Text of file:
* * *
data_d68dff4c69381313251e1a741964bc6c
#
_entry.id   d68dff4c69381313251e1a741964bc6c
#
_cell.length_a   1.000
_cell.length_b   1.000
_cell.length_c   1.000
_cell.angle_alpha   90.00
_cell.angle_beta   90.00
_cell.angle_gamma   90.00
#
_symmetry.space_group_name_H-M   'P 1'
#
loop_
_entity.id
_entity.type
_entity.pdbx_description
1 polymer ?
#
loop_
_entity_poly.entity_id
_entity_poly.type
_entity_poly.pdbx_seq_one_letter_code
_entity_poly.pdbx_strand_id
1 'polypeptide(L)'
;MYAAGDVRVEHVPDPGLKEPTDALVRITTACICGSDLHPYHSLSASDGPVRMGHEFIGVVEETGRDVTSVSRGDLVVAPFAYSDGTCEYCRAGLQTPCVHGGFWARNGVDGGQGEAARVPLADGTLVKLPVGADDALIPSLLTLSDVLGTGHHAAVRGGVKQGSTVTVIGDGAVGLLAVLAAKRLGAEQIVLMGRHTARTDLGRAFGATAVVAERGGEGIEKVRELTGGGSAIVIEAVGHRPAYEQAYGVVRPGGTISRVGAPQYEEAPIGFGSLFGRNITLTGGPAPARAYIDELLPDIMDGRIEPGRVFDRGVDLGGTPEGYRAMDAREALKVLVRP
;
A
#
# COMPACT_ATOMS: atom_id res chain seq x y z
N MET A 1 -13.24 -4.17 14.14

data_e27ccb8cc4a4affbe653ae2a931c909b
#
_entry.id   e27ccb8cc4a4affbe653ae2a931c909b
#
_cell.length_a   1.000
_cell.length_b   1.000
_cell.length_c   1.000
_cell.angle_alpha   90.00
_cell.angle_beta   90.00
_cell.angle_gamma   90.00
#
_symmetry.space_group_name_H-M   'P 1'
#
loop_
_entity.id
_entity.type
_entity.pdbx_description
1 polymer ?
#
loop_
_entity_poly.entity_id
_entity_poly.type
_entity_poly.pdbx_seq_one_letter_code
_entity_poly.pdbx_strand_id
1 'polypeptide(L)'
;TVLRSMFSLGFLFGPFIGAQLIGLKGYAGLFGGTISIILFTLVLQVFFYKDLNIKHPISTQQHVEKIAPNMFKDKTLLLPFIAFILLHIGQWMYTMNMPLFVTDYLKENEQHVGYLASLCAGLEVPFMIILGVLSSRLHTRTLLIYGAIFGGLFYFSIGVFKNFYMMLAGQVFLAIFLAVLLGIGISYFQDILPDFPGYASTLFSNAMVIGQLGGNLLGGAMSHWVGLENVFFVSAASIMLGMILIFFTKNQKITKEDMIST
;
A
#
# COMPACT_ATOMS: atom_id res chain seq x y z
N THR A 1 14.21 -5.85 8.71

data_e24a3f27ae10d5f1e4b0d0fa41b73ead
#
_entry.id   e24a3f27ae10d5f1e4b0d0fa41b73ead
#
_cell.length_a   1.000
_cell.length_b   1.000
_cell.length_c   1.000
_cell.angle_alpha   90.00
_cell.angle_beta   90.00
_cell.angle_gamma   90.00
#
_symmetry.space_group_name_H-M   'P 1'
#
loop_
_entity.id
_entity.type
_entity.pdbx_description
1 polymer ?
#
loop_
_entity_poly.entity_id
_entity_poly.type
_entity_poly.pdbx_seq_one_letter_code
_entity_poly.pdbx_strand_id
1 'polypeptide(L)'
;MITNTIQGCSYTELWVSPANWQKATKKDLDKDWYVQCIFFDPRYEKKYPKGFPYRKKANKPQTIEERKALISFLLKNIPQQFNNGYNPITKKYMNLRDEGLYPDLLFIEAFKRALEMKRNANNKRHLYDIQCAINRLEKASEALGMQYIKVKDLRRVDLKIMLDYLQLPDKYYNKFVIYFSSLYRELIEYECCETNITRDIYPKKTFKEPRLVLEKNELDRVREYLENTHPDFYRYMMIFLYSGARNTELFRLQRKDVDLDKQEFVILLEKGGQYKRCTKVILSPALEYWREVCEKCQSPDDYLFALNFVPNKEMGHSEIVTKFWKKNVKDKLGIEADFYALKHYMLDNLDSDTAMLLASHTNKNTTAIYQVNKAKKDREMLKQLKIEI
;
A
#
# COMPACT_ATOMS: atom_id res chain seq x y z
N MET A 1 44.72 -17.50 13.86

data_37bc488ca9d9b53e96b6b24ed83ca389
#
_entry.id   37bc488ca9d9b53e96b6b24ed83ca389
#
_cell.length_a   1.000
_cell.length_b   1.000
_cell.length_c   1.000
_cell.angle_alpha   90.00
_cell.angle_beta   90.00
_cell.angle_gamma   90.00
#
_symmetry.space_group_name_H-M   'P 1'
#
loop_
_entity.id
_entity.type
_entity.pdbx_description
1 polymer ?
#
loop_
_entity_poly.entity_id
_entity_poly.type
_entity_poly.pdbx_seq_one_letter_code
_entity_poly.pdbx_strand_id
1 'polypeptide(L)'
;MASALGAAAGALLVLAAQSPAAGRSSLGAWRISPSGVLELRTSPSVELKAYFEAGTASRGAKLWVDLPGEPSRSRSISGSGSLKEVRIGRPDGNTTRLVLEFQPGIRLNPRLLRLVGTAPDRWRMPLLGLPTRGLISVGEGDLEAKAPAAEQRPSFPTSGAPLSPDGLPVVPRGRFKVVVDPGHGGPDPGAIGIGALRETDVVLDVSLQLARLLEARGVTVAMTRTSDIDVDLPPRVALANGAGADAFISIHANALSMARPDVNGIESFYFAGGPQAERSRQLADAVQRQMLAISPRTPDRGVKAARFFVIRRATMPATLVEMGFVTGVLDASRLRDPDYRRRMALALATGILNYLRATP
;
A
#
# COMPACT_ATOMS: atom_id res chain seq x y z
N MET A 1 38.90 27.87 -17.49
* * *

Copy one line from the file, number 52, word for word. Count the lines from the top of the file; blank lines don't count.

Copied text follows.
_entity_poly.entity_id